For the Barbados Fire Service, fighting fires
isn’t only by water. Fire officer Gail Gaskin let
it be known, the service battles blazes in the
personal everyday lives of Barbadians by equipping
householders with the know-how to extinguish fires
themselves, and, to boot, offers personal health
And today, information on how to rid the body
of many of the day-to-day personal stresses was
disbursed at the BFS Health Extravaganza at
the Probyn Street, City station. There were about
The BFS Fire Prevention Unit dealt firstly with
the physical aspect where it handed out literature
teaching persons how to prevent fires, the causes
and ways to handle them. While upstairs there was
a plethora of stalls with education on how to fight
the other things that could actually impact on one’s
life as well like: diabetes, hypertension and stroke .
Along with measures that could be taken
to combat these illnesses if they occurred.
The Barbados Cancer Society performed breast
screening tests, The Barbados Community College
General Nursing Programme, along with the
Barbados Diabetes Association did blood pressure,
blood sugar and cholesterol checks. Cave Shepherd
Ltd was on hand doing facials and make-up
There were also massages, manicures and
pedicures, and the HIV/AIDS Commission
performed free AIDS tests.
Cornucopia Ltd had a range of healthy foods,
snacks and juices; Earth Mother Botanicals displayed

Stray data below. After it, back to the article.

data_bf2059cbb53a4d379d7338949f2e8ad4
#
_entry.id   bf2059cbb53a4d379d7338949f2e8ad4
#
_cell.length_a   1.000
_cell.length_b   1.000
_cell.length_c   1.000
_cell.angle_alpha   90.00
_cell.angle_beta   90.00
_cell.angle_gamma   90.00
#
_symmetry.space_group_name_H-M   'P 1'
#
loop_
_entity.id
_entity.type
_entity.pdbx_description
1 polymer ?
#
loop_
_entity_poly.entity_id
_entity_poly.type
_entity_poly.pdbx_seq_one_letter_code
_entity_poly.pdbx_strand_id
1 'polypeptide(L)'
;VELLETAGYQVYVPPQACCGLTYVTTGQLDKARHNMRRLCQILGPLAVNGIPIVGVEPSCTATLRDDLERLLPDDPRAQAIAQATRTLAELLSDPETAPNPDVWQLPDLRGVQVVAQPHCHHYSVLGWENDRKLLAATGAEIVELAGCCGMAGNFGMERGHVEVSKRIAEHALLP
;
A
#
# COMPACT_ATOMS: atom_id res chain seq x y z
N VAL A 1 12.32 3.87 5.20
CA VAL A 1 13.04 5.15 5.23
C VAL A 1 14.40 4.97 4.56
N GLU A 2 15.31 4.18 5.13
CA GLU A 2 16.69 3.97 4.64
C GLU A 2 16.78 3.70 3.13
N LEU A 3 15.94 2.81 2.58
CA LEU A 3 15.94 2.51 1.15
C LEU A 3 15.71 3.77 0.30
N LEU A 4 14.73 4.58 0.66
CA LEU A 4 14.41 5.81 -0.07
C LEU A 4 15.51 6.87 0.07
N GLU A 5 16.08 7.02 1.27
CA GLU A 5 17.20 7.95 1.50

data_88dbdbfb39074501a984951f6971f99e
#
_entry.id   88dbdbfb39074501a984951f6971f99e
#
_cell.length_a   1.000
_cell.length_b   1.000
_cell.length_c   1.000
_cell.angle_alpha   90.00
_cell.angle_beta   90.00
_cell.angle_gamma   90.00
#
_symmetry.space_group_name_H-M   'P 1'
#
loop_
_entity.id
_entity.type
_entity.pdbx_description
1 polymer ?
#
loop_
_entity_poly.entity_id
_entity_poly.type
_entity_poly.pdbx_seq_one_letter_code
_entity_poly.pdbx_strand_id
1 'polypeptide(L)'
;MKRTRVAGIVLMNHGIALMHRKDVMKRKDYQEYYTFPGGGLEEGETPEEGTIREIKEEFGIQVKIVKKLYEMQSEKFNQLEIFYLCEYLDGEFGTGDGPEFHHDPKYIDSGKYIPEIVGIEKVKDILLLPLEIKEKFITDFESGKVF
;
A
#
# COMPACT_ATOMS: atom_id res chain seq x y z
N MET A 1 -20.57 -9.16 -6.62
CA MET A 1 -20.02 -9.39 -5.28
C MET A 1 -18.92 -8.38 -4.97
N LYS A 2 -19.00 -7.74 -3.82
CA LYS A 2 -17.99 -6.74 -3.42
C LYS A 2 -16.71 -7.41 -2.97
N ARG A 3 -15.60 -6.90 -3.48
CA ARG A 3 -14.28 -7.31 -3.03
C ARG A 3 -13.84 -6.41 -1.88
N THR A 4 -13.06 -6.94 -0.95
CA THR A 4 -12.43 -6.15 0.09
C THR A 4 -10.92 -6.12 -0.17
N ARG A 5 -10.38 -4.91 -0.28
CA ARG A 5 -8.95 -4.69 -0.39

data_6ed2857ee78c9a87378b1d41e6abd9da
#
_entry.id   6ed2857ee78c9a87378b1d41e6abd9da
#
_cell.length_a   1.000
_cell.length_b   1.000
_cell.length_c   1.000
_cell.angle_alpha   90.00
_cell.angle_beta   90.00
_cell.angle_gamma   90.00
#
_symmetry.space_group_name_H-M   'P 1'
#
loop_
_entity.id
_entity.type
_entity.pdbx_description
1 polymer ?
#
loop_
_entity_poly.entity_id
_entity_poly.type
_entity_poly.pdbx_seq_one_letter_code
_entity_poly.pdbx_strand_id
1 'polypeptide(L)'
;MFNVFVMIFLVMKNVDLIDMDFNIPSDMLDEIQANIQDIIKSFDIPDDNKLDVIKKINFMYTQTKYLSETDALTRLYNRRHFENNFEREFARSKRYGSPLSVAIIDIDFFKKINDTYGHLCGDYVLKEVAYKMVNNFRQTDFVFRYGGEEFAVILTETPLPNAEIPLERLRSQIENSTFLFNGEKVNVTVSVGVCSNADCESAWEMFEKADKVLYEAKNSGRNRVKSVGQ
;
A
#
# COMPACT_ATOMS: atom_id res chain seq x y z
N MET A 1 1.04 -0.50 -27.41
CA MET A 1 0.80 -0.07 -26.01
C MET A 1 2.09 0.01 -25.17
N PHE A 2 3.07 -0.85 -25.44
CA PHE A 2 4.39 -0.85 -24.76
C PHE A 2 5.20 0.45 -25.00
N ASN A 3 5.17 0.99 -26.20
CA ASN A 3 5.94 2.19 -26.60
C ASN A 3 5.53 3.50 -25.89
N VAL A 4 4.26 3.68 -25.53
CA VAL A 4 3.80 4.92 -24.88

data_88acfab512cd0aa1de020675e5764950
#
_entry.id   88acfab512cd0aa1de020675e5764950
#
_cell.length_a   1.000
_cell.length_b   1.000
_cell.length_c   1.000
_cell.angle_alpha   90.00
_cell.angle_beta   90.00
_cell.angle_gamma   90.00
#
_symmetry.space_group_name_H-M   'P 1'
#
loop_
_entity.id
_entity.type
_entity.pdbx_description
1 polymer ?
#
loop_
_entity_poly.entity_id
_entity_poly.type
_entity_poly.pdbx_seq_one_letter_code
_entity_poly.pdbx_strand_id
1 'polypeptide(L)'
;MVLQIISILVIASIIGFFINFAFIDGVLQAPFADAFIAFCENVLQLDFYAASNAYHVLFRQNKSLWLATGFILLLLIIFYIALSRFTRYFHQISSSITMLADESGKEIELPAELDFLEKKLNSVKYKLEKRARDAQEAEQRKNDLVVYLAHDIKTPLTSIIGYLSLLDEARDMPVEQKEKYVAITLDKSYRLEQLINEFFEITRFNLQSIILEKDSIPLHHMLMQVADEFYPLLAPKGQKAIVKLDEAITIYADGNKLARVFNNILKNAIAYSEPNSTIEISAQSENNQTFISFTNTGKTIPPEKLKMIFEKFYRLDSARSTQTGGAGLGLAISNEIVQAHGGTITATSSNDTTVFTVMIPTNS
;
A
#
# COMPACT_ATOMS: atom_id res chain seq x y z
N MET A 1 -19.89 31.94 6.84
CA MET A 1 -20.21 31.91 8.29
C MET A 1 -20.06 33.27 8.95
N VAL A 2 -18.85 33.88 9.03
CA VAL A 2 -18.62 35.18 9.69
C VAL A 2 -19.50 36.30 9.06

its organic skin care products; and The Ministry
of Environment was there, as well as Nature’s
Discount, Sir Winston Scott Polyclinic, Jenn’s
Health, among others.
”Yes, we deal with actual firefighting but . . .
when we look at the Barbadian citizen or anyone
living in the country, we look at them holistically.
That is what this is all about; it is about a vision to
protect the lives and property of those who live,
invest and also visit our shores,” added Gaskin.
Today’s activities commenced the 58th
anniversary celebrations ahead of the annual Fire
Prevention Week, scheduled to run from
October 6 to 12. The educating would not end,
Gaskin stressed. Instead during the course of the
celebratory week it will be highlighted. Particluarly,
this year, Gaskin said, the Fire Service would
emphasise the need for smoke detectors to be
outfitted in the homes of the retired and disabled
community in Barbados, and
the need to eradicate the use
of kerosene lamps.
”We are interested in
these persons; they are the
pillars on which this country
was built, and the longer that
you can have [them] around
the better for the knowledge and value we can
have passed on.
”We had one fire this year where the
kerosene stove ignited materials . . . but what
we would really like to see is all this stamped
out. It is okay to say, ‘Well the candle is more
affordable and economical’ but when you look at
the cost of life that is priceless. “There is nothing
that you can do to replace a life, especially an
elderly person who would have had a wealth
of knowledge to pass on in the community
and a wealth of experience that other persons
can learn from. There isn’t a way that you can
“It is really about fire prevention, but it is
also a way to protect the heritage of Barbados
in these persons,” Gaskin said.
The fire officer further urged anyone who knew
of such people living in their community to contact
the Fire Prevention Unit at 435-4646 or 435-4257
or Worthing Police Station to let them know so
the BFS could install them for the safety of these
Celebrations continue this week with a drill
display and quiz night, the Chief Fire Officer’s
Parade and awards at the Arch Hall fire station, a
picnic and on Fair there will be a family fair at the
Probyn Street fire station. (KC)